Can exposure to asbestos over just a short period of time eventually develop into mesothelioma or other asbestosis diseases?

The answer is not always straightforward. Today, there are clear guidelines set out by the Control of Asbestos Regulations 2012, which limit exposure time according to a measured level of asbestos fibre dust present in the air, even when wearing the correct masks and protective clothing. Medical research has also found that some individuals have inherited genes with a potentially greater risk of mesothelioma cancer developing.

Regularly handled asbestos materials

The majority of exposures, which were widespread across most of British industry from the 1940s to the 1970s – the peak years of asbestos use – occurred to men who frequently and regularly handled asbestos materials throughout most of their working lives. For most of the period, there was a lack of asbestos awareness and safety information on the long term fatal health risks among the hundreds of thousands of men working in asbestos-using industries, such as shipbuilding and building construction.

Direct occupational exposure has continued to be a primary cause of mesothelioma fatalities thirty years after the most harmful blue and brown asbestos types were banned, followed by white asbestos fifteen years later. Rarely does a week pass when there’s not a tragic story of mesothelioma caused by direct handling of asbestos insulation. In most cases, it may take 15 to 50 years or more before asbestosis symptoms first appear and the disease to be recognised and diagnosed.

A couple of exposures were enough

In one recent example, it was reported that an exposure to asbestos occurred in an isolated incident over just a couple of days – and was never to be repeated. Unfortunately, a couple of exposures were enough to eventually trigger the onset of the fatal incurable cancer more than forty years later.

The story concerns a ‘handyman’ employed at a hospital in the Midlands between 1970-71. Aged in his late 20s, the handyman spent one day removing and replacing old asbestos-based insulation padding from a boiler and pipes and then from a pump on the following day. As was common practice, new asbestos linings were made by mixing powdered asbestos with water by hand yet no dust masks, gloves or personal protective equipment were issued to safeguard the young man from breathing in the fibre dust.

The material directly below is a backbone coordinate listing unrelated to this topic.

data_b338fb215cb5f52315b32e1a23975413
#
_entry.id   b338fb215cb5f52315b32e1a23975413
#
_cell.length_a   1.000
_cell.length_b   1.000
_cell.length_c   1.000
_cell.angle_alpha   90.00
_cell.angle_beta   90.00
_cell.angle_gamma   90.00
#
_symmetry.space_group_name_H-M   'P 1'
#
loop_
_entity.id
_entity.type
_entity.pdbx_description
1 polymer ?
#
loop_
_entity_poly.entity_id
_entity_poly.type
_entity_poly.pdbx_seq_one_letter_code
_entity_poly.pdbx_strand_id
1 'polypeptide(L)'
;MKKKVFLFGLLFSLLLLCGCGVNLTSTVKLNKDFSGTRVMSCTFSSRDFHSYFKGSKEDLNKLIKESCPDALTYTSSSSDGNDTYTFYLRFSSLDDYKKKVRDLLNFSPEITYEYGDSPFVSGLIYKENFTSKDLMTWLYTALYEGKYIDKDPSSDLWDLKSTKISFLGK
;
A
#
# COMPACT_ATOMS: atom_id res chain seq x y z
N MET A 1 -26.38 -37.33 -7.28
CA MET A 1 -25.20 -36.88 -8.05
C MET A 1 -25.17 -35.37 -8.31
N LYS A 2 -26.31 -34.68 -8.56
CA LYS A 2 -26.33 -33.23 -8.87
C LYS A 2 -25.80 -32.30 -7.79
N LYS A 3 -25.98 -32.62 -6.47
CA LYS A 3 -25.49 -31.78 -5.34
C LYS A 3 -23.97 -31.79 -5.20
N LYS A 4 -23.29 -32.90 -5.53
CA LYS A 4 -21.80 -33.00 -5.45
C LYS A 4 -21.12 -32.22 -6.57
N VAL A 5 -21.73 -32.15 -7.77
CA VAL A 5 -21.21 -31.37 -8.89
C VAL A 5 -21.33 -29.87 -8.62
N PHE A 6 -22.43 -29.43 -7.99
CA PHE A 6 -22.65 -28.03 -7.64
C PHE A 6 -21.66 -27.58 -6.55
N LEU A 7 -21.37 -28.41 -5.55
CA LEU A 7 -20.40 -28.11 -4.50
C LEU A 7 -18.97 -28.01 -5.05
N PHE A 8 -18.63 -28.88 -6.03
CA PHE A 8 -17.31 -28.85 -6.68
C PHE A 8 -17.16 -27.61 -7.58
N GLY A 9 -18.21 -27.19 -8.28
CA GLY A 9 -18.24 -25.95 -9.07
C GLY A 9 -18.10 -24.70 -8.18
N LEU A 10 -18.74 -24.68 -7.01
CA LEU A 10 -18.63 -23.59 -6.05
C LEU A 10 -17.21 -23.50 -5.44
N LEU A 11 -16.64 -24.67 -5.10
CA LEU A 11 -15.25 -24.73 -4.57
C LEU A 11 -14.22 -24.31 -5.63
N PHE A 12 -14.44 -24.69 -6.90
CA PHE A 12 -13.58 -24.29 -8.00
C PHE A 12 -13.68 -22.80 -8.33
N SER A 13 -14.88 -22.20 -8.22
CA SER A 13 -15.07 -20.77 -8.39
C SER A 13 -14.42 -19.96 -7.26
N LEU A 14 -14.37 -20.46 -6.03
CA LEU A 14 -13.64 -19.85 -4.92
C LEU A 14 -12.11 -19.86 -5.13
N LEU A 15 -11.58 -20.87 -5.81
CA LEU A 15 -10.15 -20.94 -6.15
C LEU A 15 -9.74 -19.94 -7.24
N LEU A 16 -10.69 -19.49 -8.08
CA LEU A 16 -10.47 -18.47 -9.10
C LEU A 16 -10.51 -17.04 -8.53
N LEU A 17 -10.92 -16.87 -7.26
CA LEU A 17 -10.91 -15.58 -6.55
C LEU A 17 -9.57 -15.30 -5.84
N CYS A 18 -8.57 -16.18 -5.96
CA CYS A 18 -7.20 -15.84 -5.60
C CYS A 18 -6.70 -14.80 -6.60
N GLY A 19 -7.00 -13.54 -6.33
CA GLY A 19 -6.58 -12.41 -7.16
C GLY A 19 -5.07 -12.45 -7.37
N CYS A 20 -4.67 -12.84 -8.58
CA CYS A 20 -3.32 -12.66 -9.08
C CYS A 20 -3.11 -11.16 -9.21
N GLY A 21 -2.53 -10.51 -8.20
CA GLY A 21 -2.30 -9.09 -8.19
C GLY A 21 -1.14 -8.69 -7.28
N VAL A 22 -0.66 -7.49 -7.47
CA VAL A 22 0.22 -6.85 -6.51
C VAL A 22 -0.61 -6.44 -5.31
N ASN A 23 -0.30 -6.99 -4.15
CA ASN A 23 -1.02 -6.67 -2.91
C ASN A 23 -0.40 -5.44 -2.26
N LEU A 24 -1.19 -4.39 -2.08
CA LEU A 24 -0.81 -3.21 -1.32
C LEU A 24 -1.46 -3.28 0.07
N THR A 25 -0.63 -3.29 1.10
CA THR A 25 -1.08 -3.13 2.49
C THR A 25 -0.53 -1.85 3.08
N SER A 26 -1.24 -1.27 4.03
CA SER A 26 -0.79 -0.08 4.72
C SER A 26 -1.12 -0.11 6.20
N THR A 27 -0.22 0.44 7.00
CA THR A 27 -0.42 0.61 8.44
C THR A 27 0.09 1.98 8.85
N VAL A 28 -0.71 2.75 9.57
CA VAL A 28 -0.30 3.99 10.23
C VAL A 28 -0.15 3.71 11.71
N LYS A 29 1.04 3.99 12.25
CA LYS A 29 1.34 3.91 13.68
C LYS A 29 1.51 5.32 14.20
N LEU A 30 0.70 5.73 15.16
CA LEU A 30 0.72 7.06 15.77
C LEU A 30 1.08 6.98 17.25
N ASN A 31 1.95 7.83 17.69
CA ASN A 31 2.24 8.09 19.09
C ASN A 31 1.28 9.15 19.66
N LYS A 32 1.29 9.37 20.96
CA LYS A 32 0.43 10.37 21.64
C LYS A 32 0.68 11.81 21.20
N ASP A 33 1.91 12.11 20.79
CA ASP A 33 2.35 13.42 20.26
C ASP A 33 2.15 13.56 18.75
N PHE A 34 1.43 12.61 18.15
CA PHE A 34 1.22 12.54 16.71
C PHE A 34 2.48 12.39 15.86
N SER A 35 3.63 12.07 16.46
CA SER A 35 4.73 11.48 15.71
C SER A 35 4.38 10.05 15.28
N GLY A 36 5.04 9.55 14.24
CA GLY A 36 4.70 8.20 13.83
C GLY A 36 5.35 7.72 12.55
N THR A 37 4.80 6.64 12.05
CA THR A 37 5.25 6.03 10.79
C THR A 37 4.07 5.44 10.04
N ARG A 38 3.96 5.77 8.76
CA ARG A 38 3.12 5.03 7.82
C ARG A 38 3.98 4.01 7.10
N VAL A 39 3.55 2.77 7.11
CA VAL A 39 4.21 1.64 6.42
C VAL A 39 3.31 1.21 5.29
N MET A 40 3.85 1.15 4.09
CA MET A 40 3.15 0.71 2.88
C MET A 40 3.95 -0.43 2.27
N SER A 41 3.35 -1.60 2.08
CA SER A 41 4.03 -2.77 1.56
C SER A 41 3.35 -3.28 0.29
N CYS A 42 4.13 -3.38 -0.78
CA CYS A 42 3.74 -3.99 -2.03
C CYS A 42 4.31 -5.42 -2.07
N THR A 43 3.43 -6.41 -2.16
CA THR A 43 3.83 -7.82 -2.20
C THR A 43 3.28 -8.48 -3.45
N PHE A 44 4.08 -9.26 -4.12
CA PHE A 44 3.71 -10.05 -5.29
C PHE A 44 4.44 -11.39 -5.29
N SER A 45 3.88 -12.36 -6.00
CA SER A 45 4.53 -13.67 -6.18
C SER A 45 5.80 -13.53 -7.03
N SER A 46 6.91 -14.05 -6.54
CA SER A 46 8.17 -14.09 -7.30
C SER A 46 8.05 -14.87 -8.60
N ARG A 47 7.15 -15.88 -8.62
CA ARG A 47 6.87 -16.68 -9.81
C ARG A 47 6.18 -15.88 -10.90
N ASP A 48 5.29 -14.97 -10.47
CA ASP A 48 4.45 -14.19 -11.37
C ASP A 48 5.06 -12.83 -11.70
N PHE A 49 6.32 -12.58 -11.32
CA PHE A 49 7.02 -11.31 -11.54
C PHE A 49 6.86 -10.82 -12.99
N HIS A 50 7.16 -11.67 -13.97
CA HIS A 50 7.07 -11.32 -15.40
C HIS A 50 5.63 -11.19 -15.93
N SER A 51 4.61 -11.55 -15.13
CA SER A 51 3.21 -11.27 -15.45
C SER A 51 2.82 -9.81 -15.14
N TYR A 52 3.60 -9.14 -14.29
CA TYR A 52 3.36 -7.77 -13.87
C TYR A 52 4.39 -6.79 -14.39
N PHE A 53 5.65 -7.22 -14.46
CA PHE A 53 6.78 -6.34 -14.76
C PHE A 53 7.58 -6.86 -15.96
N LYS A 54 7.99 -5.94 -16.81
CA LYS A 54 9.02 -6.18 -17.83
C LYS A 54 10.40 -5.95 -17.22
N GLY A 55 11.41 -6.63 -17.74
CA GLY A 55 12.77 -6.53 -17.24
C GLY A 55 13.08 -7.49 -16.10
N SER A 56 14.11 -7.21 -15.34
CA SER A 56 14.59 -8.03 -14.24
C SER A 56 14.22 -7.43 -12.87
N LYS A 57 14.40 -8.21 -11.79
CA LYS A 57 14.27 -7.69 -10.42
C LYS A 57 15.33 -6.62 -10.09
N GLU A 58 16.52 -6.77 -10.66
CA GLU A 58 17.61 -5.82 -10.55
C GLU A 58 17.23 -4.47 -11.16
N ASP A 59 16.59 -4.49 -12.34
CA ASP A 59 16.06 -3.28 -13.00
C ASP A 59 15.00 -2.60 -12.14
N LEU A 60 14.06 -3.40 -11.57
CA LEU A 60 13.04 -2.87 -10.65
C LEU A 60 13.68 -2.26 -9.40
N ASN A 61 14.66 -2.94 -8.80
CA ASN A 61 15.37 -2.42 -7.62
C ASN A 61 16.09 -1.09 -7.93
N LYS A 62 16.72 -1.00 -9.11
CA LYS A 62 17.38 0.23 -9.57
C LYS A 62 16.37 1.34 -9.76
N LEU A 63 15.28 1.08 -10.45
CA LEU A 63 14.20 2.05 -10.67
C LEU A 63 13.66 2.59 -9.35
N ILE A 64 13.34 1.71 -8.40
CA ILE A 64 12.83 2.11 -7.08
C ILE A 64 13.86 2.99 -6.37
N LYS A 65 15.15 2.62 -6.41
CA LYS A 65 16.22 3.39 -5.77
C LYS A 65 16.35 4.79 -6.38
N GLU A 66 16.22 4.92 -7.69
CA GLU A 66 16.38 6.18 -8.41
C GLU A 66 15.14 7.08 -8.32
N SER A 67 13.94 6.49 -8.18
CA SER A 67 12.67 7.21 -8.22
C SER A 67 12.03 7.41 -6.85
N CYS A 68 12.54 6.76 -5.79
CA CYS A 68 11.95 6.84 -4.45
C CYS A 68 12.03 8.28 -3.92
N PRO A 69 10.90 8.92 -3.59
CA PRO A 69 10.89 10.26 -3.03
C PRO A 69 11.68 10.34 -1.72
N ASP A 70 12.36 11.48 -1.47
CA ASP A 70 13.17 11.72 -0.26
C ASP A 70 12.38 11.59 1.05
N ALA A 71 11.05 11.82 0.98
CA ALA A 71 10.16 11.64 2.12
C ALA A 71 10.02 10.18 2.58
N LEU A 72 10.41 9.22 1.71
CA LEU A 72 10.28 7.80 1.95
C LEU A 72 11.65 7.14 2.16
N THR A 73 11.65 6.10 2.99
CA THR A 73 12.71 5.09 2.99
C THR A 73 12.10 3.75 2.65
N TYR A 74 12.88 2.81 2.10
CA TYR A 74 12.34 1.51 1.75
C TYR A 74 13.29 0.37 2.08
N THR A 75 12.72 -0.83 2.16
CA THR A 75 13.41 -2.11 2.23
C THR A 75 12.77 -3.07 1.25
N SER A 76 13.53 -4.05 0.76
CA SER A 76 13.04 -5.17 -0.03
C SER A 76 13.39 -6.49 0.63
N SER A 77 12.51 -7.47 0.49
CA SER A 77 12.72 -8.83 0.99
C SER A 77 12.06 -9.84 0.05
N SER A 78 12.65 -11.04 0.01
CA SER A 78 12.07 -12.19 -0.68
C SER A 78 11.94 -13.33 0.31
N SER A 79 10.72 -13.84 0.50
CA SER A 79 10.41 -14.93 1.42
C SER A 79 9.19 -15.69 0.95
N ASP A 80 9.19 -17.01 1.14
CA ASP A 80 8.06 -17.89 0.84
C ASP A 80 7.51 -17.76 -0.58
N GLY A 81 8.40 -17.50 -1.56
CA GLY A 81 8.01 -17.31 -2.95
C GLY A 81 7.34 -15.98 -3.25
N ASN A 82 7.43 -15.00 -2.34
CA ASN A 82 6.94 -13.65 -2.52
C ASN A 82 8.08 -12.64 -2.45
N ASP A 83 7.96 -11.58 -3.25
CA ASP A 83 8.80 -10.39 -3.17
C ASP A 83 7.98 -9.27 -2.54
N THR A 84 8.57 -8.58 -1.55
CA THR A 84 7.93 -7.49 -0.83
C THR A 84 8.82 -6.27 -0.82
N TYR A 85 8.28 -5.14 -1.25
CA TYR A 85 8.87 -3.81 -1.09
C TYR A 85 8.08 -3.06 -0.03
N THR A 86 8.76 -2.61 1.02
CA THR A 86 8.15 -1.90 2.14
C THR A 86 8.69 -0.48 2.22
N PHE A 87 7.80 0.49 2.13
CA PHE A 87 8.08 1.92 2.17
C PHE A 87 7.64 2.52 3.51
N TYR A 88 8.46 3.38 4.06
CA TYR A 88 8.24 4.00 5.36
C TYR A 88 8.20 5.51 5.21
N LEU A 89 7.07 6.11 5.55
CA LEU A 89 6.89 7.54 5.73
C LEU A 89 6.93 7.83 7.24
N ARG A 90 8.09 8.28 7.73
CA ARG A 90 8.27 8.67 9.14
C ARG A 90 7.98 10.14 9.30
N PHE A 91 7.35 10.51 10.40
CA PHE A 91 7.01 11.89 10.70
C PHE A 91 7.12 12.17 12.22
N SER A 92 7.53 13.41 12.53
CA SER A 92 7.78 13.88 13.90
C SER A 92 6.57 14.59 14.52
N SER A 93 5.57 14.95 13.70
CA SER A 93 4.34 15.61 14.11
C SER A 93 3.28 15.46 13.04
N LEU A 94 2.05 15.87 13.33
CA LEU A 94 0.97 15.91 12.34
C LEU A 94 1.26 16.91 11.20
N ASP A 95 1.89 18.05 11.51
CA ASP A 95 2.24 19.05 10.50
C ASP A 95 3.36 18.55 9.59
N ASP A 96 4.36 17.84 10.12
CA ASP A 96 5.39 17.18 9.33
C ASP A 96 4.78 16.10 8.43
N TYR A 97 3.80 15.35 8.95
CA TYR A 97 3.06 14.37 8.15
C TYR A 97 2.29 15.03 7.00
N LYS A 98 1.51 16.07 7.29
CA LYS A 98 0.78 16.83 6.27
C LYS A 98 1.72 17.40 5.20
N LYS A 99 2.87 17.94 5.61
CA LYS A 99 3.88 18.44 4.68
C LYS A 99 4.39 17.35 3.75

Once the task was complete, the handyman walked along the hospital corridors making a close physical inspection of the asbestos-covered pipes to check for damage. Since that time, the handyman, now in his early 70s, is sure that he had no further occupational contact with asbestos at any other workplace.

The issue of a potential risk whenever asbestos is momentarily uncovered at a building under renovation, such as a school, housing estate, offices or factory unit continues to cause confusion and misunderstanding.

Dangers cannot be discounted or under-estimated

Undisturbed asbestos containing materials are unlikely to cause an immediate risk, unless it has been accidentally drilled or partially damaged. An asbestos survey should have been carried out prior to works proceeding if the repairs were taking place in a commercial, public or local authority property. Once discovered, all works must halt and the local authorities notified to arrange for an authorised asbestos contractor to seal the contaminated area.

The mixing of asbestos powder by hand is no longer practised in the constructions trades. While the potential health risk of a temporary exposure are today considered slight, nevertheless, the dangers cannot be discounted or under-estimated. The problem of unmanaged asbestos building materials in school premises and the periods of potential regular exposure still remains a major unresolved issue.